Tertiary education around the world is evolving from being solely a means of imparting knowledge about core disciplines to a platform on which students prepare for strong careers. As such, the required skills (both technical and transferable) that graduates need and want to acquire through completing a degree has also changed. Young people (Generation “F”) also possess markedly different mindsets towards work and their careers than their predecessors, seeking more autonomous career paths ride on entrepreneurship, startups and technology. Your institution needs to provide the frameworks and resources to enable its students to take charge of their careers early on, whether they follow a path of entrepreneurship or work for an organisation.
Entrepreneurship in India is growing, and universities are responding to this
In the context of Indian higher education, entrepreneurship is expanding strongly. Given that India is the third largest startup location in the world, local universities have begun providing the infrastructure needed to foster this rise in start-ups in the form of core and short courses, mentorship programmes and other forms of training. The Danish Agency for Science, Technology and Innovation’s report on entrepreneurship activities at Indian higher education institutions goes into more detail on this topic.
Entrepreneurship doesn’t only entail starting and running businesses
To paraphrase the Oxford Dictionary definition, entrepreneurship is the act of starting new businesses and taking on the associated financial risk in order to acquire a profit. However, entrepreneurship skills encompass a broader spectrum of attributes besides being able to establish and run a company: risk taking, innovation, perseverance and a mindset able to spot opportunities. These are skills that can just as well be applied and add value to any role, whether in a startup, corporate, governmental or NPO environment.
Transferable, employment skills are vital attributes for today’s job seeker
Perhaps perceived as being not quite as glamorous as entrepreneurship skills, employment skills are the transferable career skills that employers seek in potential job candidates. Also termed soft skills, these include communication, analytical thinking, problem solving, teamwork, time management, self-awareness and research skills, although the list is not exhaustive. These are not skills traditionally acquired or taught as part of university education, yet employers expect graduate job candidates to possess them. And just like entrepreneurship skills can be applied to any role, employment skills are a valuable asset in an entrepreneurial context.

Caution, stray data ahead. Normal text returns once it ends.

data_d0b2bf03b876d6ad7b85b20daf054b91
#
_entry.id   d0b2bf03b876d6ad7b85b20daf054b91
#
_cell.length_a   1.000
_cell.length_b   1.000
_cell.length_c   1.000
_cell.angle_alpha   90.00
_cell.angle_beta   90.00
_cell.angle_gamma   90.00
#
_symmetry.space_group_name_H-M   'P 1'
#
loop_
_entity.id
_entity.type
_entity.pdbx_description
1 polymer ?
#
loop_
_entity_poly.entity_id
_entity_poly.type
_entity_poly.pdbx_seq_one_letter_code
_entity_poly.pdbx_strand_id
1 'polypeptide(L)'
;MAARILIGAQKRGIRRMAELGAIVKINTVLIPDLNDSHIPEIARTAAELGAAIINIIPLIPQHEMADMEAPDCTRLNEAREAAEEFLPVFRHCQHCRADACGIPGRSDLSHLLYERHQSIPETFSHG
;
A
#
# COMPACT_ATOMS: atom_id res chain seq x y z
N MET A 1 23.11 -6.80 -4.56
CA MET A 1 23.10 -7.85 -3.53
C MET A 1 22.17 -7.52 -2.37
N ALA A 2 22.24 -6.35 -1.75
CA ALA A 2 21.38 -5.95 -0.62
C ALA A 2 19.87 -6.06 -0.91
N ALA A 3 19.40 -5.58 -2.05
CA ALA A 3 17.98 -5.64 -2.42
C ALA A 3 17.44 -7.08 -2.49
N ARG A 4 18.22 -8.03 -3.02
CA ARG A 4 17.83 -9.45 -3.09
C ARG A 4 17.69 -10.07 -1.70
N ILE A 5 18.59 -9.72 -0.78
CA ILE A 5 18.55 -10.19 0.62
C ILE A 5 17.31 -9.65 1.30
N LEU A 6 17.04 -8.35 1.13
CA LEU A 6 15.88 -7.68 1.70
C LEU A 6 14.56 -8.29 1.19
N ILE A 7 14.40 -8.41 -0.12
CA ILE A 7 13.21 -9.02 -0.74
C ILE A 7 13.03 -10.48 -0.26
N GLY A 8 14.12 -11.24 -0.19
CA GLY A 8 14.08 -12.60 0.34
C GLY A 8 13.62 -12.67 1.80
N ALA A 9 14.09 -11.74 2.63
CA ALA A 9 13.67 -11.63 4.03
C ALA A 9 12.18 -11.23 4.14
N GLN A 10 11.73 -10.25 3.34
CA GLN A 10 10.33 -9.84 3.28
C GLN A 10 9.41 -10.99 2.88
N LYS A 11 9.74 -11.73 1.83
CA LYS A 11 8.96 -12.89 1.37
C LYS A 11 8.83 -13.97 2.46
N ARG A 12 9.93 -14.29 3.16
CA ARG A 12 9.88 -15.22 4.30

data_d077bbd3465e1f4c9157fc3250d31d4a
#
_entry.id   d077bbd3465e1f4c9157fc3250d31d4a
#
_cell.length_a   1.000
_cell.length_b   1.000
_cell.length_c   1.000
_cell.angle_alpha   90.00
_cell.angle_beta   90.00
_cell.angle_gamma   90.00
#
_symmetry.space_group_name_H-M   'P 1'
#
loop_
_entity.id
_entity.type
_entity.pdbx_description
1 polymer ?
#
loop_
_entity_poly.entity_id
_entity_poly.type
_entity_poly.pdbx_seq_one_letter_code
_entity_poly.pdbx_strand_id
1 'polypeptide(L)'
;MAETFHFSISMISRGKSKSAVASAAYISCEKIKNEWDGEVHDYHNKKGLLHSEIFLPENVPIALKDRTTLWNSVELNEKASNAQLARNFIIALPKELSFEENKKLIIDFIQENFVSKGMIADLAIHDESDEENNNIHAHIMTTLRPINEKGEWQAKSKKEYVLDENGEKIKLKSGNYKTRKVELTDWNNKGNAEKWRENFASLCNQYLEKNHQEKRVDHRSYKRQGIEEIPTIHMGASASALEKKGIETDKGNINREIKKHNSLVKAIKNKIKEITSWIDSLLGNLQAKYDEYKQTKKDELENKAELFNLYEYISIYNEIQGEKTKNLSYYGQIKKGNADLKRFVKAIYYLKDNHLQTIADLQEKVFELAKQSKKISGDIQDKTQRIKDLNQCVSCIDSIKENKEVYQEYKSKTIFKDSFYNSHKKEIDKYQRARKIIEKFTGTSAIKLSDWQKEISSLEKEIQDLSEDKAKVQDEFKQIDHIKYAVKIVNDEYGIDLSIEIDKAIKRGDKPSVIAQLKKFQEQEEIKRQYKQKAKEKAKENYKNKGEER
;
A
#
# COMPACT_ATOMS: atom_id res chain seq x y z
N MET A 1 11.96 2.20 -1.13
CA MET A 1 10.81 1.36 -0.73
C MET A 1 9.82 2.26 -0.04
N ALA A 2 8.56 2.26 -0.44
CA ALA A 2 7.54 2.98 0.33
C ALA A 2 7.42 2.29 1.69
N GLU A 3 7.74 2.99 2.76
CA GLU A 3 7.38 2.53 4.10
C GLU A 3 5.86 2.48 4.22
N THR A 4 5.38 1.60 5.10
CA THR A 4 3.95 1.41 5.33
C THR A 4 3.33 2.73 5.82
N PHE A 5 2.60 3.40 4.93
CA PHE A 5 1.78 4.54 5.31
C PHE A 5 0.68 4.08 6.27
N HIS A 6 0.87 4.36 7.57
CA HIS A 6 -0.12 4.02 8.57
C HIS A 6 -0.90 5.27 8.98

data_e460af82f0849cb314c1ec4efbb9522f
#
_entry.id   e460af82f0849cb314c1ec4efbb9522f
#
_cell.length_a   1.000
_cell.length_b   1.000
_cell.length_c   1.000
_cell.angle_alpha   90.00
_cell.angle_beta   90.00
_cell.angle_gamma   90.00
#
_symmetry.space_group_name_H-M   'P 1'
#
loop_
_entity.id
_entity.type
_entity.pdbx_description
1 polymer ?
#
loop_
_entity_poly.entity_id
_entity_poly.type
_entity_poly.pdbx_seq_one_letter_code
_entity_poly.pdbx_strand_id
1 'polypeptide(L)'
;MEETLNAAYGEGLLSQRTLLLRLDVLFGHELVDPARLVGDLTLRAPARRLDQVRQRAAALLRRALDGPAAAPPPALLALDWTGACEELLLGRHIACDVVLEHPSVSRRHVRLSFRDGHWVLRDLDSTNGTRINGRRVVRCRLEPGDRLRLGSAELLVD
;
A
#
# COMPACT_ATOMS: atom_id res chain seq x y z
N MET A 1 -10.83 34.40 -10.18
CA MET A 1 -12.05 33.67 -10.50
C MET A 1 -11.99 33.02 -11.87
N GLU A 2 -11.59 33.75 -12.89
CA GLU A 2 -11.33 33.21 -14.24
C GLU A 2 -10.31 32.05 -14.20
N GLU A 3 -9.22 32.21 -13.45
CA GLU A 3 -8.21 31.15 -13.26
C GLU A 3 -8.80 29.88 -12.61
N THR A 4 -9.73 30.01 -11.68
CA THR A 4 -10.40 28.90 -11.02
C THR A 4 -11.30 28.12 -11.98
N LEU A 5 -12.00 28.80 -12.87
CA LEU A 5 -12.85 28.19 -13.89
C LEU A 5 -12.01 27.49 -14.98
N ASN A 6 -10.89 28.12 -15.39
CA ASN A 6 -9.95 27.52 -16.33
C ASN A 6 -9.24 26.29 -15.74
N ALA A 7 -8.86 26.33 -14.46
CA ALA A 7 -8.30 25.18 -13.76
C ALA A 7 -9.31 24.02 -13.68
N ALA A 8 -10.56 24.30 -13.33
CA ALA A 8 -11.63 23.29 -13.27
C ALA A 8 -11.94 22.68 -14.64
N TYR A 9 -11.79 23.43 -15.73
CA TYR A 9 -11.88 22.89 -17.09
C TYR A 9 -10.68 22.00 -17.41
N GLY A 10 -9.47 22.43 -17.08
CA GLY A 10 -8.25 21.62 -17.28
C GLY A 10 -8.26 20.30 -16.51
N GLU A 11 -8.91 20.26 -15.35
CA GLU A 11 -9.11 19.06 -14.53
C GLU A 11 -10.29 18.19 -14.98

The job market is becoming increasingly disruptive: possessing employment skills is one way to insure against this
There’s a skills gap between what the job market wants in employees and what universities are educating for. According to a study by the Foundation of Young Australians, 60-70% of students are studying for jobs that will not exist by the time they graduate. This startling fact makes the need for universities to adequately prepare their students for their careers all the more pressing. Before institutions can offer more integrated training in employment skills, they will need to overcome the challenges associated with measuring learning outcomes for these soft skills and scale this formation to accommodate a growing number of students.
Attract talented students to your university by offering them an opportunity to prepare for their careers
Employment skills and entrepreneurship skills are a necessary part of university formation, alongside core curricula. By demonstrating to prospective and current students that career outcomes are a priority for your institution, you enhance its ability to attract the talented students that will help bolster university reputation and improve destination metrics.
Curriculo’s Industry Engagement Programme (IEP) is an autodidactic employability course designed to be completed comfortably alongside any degree course. It is one of many strategies you can adopt to augment student employability at your university. Download our guide for other ways to strengthen student employment skills.